When the coronavirus pandemic forced many workers to turn out their office lights and go home 21 months ago, Syssero's workforce was already there.
Amber Lowry, CEO and co-owner of the Chattanooga-based company, says everyone on its staff was already working remotely — by design. In fact, Lowry says, her company has never had a physical location.
"The biggest thing when we started was to ask ourselves, 'Does it make sense to have an office?'" she says. "It's so much overhead. Why do that? Put that money into your people."
Their already remote workforce kept the business from missing a beat, and the pandemic put Syssero in a strong spot to help its clients through the complexities of managing leave and other workforce challenges.
* Online: syssero.com
* Launched: 2016
* Employees: 29, with five in Chattanooga
Syssero's technology experts create custom solutions on the Workday platform when it won't meet all needs out-of-the-box. Workday is a leading provider of enterprise cloud applications for finance, human resources and planning.
"Everybody was slamming on the brakes" when the pandemic hit early last year, Lowry says. "People didn't know what to expect. Material contracts were being put on hold. People were being told to take time off, so we helped [clients] build out time-off plans. The one thing we knew is that we could figure this out."
Specifically, Lowry says, Syssero used tools in its Workday toolbox in the early days of the pandemic to create an absence plan for its clients. The aim, she says, was to identify those individuals who might impact production directly, so that those still at work could maintain work/life balance.
"We were done by June ," she says. "We rolled it out to clients at a discounted rate, because so many couldn't afford to raise budgets at that point."
Syssero president/co-owner Ryan Massie adds that the "brilliance of Workday is that it's designed so that you can create things."
"Businesses have to quantify and report the impact of COVID in real time," he says. "What we did in Workday was build ways for businesses to organize the impact of COVID."
Lowry says Syssero made just a few small adjustments to its plans to accommodate the pandemic. "We have a couple of in-person events each year that we did those remotely, but we didn't have to change our culture," she says.
Inc. 5000 2021: The Chattanooga edition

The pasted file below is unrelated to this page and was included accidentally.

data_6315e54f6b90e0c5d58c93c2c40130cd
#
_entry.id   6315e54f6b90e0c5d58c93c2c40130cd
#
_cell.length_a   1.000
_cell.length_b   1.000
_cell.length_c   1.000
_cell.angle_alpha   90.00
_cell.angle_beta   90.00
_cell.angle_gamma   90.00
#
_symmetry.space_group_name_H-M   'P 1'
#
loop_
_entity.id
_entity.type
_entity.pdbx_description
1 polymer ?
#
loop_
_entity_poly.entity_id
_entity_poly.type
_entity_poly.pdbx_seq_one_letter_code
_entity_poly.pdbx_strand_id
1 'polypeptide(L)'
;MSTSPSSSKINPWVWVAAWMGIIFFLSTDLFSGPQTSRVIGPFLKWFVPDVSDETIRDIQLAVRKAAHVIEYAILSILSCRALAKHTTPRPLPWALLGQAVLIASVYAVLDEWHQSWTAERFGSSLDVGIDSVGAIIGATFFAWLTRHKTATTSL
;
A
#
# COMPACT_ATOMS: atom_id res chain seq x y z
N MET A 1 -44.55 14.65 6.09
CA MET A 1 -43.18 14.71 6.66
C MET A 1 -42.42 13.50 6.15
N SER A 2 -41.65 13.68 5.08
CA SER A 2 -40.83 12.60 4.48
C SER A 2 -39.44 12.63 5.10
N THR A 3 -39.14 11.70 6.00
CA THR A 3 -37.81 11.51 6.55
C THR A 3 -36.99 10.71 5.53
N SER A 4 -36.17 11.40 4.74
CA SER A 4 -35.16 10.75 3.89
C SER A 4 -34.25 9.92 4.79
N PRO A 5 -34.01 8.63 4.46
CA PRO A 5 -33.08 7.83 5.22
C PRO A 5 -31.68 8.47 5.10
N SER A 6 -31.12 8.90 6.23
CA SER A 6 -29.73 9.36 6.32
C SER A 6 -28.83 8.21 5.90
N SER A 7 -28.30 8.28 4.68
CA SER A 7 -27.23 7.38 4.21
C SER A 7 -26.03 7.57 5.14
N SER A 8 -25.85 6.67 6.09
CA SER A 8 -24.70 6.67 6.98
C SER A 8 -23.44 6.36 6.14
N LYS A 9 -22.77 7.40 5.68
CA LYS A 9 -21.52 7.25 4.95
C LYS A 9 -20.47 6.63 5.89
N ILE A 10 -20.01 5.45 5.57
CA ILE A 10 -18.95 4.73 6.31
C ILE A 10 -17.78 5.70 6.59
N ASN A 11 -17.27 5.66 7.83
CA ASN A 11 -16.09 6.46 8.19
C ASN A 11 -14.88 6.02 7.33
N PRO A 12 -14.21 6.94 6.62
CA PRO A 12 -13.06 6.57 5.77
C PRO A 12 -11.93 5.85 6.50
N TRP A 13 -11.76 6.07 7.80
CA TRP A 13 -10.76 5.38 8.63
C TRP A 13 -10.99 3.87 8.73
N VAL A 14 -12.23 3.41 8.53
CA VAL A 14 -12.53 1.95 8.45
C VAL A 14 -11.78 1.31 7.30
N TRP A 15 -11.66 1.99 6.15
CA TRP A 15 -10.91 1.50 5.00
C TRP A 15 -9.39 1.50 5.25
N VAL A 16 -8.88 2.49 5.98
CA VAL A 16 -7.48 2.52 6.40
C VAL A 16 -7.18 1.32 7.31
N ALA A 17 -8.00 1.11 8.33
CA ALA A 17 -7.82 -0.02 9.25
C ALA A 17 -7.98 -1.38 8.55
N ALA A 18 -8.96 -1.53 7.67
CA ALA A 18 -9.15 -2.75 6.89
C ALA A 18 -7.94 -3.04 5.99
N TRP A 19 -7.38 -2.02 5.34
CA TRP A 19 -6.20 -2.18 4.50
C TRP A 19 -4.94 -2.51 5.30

* 85: FreightWaves was on the list for the first time with a 4,597% three-year growth rate from 2017-2020.
* 335: Text Request was on the list for the first time with a 1,399% three-year growth rate.
* 619: Network Transport was on the list for the first time with a 777% three-year growth rate.
* 896: Trident Transport was also on the list in 2018-2020, and had a 544% three-year growth rate.
* 1,194: Steam Logistics was also on this list in 2017-2020, and had a 405% three-year growth rate.
* 1,559: Reliance Partners was also on this list in 2016-2020, and had a 302% three-year growth rate.
* 2,324: Lync Logistics was also on this list in 2018-2020, and had a 183% three-year growth rate.
* 2,587: Max Trans Logistics was also on this list in 2019 and 2020, and had a 159% three-year growth rate.
* 2,680: Syssero was on the list for the first time with a 151% three-year growth rate.
* 3,672: Conversant Group was also on this list in 2015-2020, and had a 91% three-year growth rate.
* 3,809: Saturday Drive (Cleveland, Tennessee) was also on the list in 2020, and had an 85% three-year growth rate.
* 4,308: Skuid was also on this list in 2018-2020, and had a 66% three-year growth rate.
* 4,961: Thinking Media was on the list for the first time, with a 40% three-year growth rate.
The company made this year's Inc. 5000 list of the fastest-growing private companies in America, with a three-year (2018-20) growth rate of 151 percent, good for No. 2680 on the list. But there are bigger things to come, Lowry and Massie say. The company is on track for 250 percent growth for 2019-21.
"Our mission has been sustainability, scalable growth," Lowry says. "Grow in a way that empowers employees. We don't have investors. We're self-funded. We have no debt. We take care of our own.
"[The Inc. 5000] wasn't one of our goals, but it's a nice cherry on top. We must be doing something right," she adds.
Lowry is a Workday alum, having started there about a decade ago. An East Tennessee native, she holds an undergraduate degree from Villanova University and an MBA from Northcentral University. Her career took her as far west as California, but she said that when the time came to launch Syssero, she knew where she wanted to do it.
"We had options for Nashville and Knoxville, but I just have a fondness for East Tennessee," she says. "I tell people that if they like Austin [Texas] or Sacramento [California], they'd like Chattanooga. It's one of those quirky cities – lots of culture, a small-city feel but all the amenities."